We are thrilled to congratulate Senior Developer Mike Crittenden on publishing his first book! Responsive Theming for Drupal: Making Your Site Look Good on Any Device is now officially available from O'Reilly Media. Mike joins Phase2's small but distinctive club of published authors, which includes Tracy Smith for his 2011 book Drupal Intranets with Open Atrium.
We grabbed Mike for a quick Q&A about his new book and experience as a published writer. Enjoy!
Give us the scoop! Tell us a little more about your book.
Sure. Responsive Theming for Drupal is a foundation for learning how to make a Drupal site behave responsively, meaning it should look good on devices of all sizes, without any trickery like theme switching. It first introduces responsive web design (RWD) in general, then runs through an example of making a simple Drupal theme responsive, then dives into working with a few popular base themes to extend them. You'll also find some RWD gotchas and common issues and client questions, along with solutions.
It's a book for someone who has a limited knowledge of Drupal and wants to know how to make a Drupal site responsive. By "limited knowledge of Drupal" I mean that the reader should be familiar with basic Drupal concepts like blocks and nodes but might not have much advanced site building or theming experience.
That said, there's still a lot of meat here for people who have done more advanced theming or development and want to take a deep dive into, say, the Aurora base theme, or implementing responsive images (i.e., loading differently sized images based on device size to save bandwidth).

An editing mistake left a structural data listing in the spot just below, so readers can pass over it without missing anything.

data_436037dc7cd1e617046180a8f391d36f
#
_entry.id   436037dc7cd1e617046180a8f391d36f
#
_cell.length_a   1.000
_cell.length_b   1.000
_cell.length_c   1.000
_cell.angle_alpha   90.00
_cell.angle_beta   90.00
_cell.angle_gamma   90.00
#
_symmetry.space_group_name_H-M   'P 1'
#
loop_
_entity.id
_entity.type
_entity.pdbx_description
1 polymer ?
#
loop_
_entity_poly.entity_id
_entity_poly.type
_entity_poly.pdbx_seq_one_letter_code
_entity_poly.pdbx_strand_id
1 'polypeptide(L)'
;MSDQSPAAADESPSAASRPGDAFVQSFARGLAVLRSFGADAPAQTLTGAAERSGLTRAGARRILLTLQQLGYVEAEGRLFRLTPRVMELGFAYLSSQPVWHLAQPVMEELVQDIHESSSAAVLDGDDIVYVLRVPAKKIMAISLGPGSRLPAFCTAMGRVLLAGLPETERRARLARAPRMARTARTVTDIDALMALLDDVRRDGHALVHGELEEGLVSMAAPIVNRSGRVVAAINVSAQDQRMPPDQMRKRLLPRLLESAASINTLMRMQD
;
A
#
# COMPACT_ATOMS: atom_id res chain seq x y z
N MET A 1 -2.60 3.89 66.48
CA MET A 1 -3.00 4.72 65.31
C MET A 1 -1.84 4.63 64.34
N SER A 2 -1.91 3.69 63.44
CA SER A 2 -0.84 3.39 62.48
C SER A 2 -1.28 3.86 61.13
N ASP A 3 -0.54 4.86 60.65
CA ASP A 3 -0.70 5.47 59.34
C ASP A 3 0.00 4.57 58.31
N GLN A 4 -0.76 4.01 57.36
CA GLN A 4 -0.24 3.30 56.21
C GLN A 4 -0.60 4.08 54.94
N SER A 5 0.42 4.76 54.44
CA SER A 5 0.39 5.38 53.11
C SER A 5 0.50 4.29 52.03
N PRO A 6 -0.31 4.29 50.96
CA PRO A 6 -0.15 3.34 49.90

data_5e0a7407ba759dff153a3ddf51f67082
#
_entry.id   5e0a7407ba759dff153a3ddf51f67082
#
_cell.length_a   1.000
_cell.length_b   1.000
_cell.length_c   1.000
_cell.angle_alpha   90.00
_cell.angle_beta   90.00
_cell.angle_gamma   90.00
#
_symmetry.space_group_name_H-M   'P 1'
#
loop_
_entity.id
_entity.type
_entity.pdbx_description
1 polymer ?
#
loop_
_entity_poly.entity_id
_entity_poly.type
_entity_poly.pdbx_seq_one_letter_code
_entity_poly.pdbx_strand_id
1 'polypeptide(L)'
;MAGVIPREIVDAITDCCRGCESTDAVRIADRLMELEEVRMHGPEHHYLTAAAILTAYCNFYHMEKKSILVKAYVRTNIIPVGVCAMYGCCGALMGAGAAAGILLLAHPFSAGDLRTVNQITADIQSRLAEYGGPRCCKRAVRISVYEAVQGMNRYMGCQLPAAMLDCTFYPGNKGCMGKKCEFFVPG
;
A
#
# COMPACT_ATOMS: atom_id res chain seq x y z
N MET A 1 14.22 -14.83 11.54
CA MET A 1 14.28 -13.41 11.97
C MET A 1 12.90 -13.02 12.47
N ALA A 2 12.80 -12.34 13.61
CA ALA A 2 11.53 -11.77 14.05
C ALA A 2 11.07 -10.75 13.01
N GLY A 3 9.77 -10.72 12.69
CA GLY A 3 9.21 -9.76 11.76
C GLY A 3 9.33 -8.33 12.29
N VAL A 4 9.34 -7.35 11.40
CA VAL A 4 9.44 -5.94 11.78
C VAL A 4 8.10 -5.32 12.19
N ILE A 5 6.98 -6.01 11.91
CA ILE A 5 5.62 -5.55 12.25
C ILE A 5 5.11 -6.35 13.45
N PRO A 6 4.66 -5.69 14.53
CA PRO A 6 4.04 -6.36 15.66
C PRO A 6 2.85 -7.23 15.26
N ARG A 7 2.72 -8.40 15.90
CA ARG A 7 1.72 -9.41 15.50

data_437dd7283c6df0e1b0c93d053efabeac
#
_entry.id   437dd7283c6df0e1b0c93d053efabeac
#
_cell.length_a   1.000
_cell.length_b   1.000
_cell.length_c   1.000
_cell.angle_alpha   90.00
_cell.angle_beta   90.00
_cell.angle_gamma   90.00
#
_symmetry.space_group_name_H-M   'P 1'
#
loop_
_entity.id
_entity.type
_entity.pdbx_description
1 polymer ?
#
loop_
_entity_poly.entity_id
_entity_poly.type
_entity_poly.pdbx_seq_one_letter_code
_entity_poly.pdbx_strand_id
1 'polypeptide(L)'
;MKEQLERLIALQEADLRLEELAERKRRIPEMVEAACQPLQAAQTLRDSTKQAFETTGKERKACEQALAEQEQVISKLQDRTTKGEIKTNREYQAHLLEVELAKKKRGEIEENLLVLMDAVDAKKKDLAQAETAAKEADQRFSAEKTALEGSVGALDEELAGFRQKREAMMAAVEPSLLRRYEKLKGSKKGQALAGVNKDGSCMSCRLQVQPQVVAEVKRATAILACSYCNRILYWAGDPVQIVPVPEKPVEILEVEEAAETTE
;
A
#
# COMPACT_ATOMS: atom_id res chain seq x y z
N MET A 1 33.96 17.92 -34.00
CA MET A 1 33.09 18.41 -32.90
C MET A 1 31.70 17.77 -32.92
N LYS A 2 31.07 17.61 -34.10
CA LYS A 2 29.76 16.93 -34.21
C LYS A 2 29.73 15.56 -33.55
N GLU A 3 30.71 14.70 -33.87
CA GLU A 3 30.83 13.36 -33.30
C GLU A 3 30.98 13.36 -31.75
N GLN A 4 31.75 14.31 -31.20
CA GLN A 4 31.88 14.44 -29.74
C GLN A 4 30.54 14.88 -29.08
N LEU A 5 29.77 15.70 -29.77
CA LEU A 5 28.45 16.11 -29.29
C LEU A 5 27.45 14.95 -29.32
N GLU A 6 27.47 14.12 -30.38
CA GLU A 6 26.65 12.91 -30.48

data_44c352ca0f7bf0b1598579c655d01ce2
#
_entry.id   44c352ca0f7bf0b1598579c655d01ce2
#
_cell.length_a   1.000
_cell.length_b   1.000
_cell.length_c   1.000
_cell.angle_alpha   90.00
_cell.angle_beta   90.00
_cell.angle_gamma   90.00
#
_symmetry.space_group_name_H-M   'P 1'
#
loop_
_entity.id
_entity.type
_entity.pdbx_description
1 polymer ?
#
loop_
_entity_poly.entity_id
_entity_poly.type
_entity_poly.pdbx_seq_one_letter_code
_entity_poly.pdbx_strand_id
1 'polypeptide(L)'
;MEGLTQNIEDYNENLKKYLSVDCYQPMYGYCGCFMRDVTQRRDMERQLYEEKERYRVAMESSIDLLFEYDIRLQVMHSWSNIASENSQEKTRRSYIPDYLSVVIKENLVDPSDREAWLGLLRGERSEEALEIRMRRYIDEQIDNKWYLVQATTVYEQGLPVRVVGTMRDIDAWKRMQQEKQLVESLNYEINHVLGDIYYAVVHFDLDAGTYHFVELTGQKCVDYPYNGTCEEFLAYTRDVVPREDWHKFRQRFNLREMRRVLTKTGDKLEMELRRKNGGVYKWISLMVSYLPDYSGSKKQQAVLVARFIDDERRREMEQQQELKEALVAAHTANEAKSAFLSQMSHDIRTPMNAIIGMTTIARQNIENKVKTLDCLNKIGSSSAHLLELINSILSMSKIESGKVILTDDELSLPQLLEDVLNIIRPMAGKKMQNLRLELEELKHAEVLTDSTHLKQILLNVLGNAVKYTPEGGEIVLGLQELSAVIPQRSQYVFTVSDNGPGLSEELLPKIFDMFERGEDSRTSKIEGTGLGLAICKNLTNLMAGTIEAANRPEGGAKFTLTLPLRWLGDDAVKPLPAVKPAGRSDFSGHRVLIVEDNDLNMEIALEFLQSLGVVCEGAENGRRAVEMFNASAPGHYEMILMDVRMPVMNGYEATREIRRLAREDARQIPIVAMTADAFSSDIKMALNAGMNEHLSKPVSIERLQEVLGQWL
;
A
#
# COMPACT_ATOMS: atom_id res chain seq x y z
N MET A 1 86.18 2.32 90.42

It's a pretty easy read. It's also fairly short, clocking in at 78 pages, so it's not overwhelming or scary at all.
What made you decide to write a book?
I actually got contacted by a publishing company out of the blue. They asked if I was interested in writing a book on RWD and Drupal, and I said YES. So we started going through the initial back and forth on deciding on book length, specific topics, tone, stuff like that. After a period of that, I finally realized they wanted the book to be a cut and dry set of instructions (do this, then that, then this other thing) for each approach to making a Drupal site responsive. They didn't want me to include any discussion on the multiple approaches you could take, like which approach is good in which situation, why one base theme might win over the others, etc. I fought against that for a while but it was a losing battle so I finally said that it wasn't going to work out.
However, by then I had gotten myself so excited about the idea of the book that I decided to shop around at other publishers to see if anyone else would be interested and would give me a little more freedom. My first choice was O'Reilly because, well, it's O'Reilly. From there, it was smooth sailing--a few phone calls, a book proposal, and we got the green light!
why is a mobile-first approach to rwd important?
Good question. Let's first back up and define a couple things. We're basically asking whether it's better to default to the best possible user experience and then dumb things down on devices that don't support them (i.e., "graceful degradation") or start with the lowest common denominator and add shiny features in for devices that support them (i.e., "progressive enhancement"). The difference is subtle, but important.